Basic Neural Network Tutorial – Theory

Well this tutorial has been a long time coming. Neural Networks (NNs) are something that i’m interested in and also a technique that gets mentioned a lot in movies and by pseudo-geeks when referring to AI in general. They are made out to be these really intense and complicated systems when in fact they are nothing more than a simple input output machine (well at least for the standard Feed Forward Neural Networks (FFNN) ).  As with any field the more you delve into it the more technical it gets and NNs are the same, the more research you do into them the more complicated architectures, training techniques, activation functions become. For now this is just a simple primer into NNs.

Introduction to Neural Networks

There are many different types of neural networks and techniques for training them but I’m just going to focus on the most basic one of them all – the classic back propagation neural network (BPN).  The back propagation refers to the fact that any mistakes made by the network during training get sent backwards through it in an attempt to correct it and so teach the network whats right and wrong.

This BPN uses the gradient descent learning method. Trying to describe this simply at this point is going to be difficult so I’ll leave it for a bit later, all you need to know is that it’s so called because it follows the steepest gradient down a surface which represents the error function as it tries to find the minimum of the error function and by doing so decrease the error.

I wanted to skip over the basics of neural networks, and all that this is your brain and this is a neuron but I guess it’s unavoidable. I’m not going to go into great detail as there is plenty of information already available online. Here are the wiki entries on FFNNs and back propagation: , .

This is the second version of the tutorial since half way through the first one I realized that I needed to actually go over some of the theory properly before I could go over the implementation and so i’ve decided to split the tutorial into two parts: part 1(this) will go over the basic theory needed and part  2 will discuss some more advanced topics and the implementation.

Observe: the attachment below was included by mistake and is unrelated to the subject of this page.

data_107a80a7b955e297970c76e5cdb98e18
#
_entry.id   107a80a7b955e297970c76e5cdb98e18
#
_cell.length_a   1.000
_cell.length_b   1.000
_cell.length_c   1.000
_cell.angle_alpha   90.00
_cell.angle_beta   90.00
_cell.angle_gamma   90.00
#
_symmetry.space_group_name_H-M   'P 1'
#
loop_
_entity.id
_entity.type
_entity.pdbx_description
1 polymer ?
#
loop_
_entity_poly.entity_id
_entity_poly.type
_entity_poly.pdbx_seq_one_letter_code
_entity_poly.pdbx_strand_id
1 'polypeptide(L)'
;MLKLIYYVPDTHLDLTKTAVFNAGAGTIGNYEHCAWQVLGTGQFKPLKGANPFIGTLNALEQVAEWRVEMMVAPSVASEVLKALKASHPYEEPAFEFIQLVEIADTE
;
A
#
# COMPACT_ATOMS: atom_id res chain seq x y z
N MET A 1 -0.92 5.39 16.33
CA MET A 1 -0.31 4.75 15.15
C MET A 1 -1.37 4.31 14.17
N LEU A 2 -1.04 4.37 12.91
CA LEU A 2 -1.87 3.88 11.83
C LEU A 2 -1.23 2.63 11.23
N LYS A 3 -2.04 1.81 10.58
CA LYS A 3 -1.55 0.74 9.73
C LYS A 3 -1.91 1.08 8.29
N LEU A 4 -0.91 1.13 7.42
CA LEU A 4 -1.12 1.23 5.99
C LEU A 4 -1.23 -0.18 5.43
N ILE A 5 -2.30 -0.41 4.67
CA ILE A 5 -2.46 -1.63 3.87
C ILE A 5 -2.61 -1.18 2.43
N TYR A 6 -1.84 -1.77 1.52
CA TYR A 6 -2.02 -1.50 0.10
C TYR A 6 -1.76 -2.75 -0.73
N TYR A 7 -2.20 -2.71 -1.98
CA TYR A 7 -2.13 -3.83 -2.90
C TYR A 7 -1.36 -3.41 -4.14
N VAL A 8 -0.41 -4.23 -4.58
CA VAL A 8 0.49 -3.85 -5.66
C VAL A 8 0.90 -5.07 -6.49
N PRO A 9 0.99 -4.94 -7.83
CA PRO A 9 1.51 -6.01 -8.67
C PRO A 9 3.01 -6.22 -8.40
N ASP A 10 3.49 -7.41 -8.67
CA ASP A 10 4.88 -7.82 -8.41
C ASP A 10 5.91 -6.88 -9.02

Now I havent even told you what a Neural Network is and what is it used for. Silly me! NNs have a variety of uses especially in classification or function-fitting problems, they can also be use to create emerging behaviour in agents reacting to environment sensors. They are one of the most important artificial intelligence tools available today. Just for the record I am by no means an expert on neural networks, I just have a bit of experience implementing and successfully using BPN’s in various image classification problems before.

The Neuron

Okay enough blabbering from me; let’s get into the thick of it. The basic building block of a NN is the neuron. The basic neuron is consists of a black box with weighted inputs and an output.

Note: perceptron – neuron that classifies its inputs into one of two categories, basically the ouput of a neuron is clamped to 1 or 0.


The black box section of the neuron consists of an activation function F(X), in our case its F(wSum – T) where wSum is the weighted sum of the inputs and T is a threshold or bias value. We’ll come back to the threshold value just now. The weights are initialized to some small random values and during training get updated. The weighted sum (wSum) is given below.


Simple, huh? Now for the function F, there are various functions that can be used for F; the most common ones include the step function and the sigmoid function. We will be using the sigmoid function in our BPN as its again the classical activation function. The sigmoid function and its derivative are defined as:


The sigmoid function has the following graph :


Note: Now its very important to realize that the sigmoid function can never return a 0 or a 1 due to its asymptopic nature. So often its a good idea to treat values over 0.9 as 1 and under 0.1 as 0.

Now we need to cover an important point regarding the input data and the desired output. Lets use the binary OR operator as an example to explain the function of the weights and threshold. With OR we want a binary output telling us whether its true or not, so a single perceptron with two inputs is created. Now the search space for the neural network can be drawn as follows:


The dark blue dots represents values of true and the light blue dot represents a value of false, you can clearly see how the two classes are seperable. We can draw a line seperating them as in the above example. This seperating line is called a hyperplane. A single neuron can create a single hyperplane and the above function can be solved by a single neuron.

Another important point is that the hyperplane above is a straight line, this means we used a linear activation function (i.e. a step function) for our neuron. If we used a sigmoid function or similar the hyperplane would resemble a sigmoid shape as seen below. (not the best image so please excuse my poor paint skills). The hyperplane generated by the image depends on the activation function used.